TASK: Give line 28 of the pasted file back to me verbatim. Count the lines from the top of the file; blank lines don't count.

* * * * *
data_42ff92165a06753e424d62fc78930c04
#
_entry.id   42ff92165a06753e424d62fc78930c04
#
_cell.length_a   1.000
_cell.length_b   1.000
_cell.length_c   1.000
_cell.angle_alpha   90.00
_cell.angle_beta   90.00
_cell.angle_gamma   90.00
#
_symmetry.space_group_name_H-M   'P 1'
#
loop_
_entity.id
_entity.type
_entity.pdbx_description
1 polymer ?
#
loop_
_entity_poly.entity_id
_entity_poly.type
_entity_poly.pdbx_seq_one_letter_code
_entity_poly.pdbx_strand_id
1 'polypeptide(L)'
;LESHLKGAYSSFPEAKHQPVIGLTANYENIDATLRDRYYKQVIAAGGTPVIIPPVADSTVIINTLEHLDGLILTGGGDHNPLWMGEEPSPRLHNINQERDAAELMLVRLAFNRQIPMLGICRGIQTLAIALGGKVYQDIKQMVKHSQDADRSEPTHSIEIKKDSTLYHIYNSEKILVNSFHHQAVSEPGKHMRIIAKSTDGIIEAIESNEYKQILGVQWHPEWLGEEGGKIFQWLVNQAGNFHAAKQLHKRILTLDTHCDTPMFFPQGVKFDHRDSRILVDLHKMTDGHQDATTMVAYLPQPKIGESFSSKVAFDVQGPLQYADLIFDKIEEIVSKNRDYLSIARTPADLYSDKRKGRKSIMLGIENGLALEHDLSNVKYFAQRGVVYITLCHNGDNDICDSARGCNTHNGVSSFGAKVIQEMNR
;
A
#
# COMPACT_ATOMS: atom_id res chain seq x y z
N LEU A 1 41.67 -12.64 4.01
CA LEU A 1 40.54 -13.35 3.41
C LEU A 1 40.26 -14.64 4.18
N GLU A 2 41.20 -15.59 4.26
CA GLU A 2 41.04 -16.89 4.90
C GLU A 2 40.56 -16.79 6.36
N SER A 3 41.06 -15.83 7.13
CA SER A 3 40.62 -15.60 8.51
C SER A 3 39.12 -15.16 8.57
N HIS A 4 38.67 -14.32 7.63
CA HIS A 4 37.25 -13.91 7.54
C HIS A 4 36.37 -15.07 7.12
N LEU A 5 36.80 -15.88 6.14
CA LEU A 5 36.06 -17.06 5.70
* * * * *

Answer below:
A